You’ve picked a good time to go to both of those places! Both places will still have hikers/photographers there, but it will be much less that during the Spring and Summer months. The temperatures at the time of year are in the low 50’s for the high and the upper 30’s for the low. It will be sunny and chilly in the morning, especially in Antelope Canyon, so make sure that you bring layered clothing. Horseshoe Bend can be done in as little as 30 minutes, or as long as an hour. It just depends on your pace and how many photos you take. I would recommend getting there around mid-day as the sun is directly overhead, and removes the shadows in Horseshoe Bend. Sunset is a great time too if you’re looking for rich colors.
As far as Antelope Canyon is concerned, the time in the canyon all depends on the package you purchased. Different tour companies charge for different lengths of time.
I find that I prefer hiking in 55-60 degree weather, especially when it is sunny, during the day you should feel comfortable with a light jacket or long sleeve shirt. Have a great trip! Let me know if you have any more questions!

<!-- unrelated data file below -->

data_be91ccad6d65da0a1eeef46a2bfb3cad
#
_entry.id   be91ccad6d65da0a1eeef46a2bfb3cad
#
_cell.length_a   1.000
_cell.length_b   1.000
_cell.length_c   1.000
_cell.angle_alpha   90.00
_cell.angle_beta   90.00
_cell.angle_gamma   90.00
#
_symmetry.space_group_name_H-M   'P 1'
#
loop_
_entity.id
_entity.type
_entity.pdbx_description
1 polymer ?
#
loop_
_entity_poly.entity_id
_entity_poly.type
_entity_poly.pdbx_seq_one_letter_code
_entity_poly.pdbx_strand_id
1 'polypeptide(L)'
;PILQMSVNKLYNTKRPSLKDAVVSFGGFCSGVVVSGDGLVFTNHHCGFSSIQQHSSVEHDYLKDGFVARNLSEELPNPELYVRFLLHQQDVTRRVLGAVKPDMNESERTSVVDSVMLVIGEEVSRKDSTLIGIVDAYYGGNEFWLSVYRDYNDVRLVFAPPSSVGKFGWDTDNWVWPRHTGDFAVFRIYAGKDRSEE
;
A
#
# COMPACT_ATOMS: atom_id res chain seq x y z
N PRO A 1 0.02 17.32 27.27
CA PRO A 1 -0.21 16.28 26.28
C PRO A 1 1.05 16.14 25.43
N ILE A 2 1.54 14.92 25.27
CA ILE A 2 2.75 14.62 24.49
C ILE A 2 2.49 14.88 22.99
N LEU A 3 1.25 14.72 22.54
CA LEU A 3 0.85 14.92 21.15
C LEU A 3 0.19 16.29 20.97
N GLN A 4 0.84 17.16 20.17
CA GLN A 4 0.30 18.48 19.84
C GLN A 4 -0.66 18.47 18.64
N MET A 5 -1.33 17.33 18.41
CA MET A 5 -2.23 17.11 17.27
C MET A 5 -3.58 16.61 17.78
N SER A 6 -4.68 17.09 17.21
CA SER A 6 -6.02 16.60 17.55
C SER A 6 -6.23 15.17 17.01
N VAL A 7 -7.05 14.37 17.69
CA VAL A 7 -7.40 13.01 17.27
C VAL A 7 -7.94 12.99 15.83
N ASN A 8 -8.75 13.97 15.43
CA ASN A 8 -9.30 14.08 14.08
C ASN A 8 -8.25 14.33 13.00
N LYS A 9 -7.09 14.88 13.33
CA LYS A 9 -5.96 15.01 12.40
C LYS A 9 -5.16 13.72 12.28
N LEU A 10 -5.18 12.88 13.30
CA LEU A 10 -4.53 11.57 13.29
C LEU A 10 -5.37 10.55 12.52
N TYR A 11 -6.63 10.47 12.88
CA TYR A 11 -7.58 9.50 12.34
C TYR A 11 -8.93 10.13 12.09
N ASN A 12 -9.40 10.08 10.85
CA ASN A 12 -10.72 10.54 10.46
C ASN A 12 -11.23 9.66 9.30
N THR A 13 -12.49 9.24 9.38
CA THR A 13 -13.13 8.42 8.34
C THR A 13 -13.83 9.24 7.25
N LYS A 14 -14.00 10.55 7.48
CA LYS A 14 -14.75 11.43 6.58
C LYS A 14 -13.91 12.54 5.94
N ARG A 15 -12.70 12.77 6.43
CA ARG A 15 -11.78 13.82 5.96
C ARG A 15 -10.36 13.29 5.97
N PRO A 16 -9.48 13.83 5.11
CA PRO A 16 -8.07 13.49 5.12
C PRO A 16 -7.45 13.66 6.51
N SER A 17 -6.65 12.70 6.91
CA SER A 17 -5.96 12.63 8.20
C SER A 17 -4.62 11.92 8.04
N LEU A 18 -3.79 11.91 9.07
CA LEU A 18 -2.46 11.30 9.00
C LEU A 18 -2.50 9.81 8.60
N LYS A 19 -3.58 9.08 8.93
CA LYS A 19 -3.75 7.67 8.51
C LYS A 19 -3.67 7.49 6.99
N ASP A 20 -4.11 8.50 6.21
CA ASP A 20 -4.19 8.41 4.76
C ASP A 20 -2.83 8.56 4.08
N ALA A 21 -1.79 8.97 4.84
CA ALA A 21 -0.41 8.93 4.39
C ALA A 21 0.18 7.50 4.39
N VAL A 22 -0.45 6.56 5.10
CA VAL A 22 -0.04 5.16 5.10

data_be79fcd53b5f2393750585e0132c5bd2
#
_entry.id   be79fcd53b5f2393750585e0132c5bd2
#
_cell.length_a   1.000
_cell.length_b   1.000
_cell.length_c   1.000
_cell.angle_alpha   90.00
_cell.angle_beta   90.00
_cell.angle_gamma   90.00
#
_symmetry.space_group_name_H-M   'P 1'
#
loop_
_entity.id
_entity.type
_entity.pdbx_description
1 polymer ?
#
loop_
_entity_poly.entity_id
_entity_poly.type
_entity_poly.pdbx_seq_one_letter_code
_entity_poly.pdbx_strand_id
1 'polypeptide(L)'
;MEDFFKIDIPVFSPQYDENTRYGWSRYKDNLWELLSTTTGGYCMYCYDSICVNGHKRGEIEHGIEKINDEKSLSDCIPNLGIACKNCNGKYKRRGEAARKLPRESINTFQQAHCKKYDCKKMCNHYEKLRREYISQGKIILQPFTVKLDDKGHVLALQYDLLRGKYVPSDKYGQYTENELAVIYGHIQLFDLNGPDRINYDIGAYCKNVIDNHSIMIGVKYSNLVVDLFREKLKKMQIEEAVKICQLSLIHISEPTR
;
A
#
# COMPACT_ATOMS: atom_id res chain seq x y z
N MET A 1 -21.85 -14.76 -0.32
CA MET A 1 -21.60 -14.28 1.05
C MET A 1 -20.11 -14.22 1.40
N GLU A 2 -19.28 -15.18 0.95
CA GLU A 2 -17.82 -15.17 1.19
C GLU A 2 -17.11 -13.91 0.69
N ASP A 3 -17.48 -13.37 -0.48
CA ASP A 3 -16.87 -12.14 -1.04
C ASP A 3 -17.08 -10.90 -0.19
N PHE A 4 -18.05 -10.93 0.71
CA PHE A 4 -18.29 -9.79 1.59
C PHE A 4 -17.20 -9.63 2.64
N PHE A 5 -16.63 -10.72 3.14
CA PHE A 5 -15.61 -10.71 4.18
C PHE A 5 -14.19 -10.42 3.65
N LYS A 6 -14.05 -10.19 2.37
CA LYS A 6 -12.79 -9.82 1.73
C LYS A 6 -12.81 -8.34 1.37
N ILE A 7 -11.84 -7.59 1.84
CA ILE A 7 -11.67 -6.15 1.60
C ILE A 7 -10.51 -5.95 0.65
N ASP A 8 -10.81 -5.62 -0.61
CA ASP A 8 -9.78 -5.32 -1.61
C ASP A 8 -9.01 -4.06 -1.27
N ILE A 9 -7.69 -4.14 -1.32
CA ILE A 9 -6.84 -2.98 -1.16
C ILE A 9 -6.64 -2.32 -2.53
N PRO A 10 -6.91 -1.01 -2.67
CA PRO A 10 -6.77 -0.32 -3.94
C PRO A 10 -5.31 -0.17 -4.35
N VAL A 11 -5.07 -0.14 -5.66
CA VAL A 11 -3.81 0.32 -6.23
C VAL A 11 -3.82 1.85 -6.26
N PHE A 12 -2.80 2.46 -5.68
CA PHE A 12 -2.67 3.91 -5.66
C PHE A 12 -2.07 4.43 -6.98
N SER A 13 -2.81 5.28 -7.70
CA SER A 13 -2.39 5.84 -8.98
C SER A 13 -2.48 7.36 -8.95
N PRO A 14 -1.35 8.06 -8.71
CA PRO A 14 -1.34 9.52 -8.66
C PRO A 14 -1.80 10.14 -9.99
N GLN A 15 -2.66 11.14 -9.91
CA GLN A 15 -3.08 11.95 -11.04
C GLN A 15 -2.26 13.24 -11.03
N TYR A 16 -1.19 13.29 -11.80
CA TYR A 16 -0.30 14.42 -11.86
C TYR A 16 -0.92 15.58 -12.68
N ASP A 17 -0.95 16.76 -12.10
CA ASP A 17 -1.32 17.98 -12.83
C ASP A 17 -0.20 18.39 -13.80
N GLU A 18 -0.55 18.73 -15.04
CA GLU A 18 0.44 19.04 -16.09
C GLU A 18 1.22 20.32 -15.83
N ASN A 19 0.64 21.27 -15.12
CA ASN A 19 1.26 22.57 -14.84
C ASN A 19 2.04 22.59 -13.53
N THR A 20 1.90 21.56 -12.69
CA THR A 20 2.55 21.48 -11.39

I’m looking to go to Horseshoe Bend and Antelope Canyon Nov. 21- 23 2016. How is the weather during that time of the year? We will also be traveling with an infant in a baby carrier (no stroller). Thoughts?
We are planning a visit to White pocket Vermilion cliff from Kanab/ Page. I am travelling with a 7 and a 5 yr old. Do you recommend it ? We are also doing Zion, Bryce Canyon, Page, Sedona and the Grand Canyon. We are short on time but feel that we will be missing out but the trip seems really long to the Vermilion cliffs. Also do you recommend any tours to do so that are informative but not very commercial.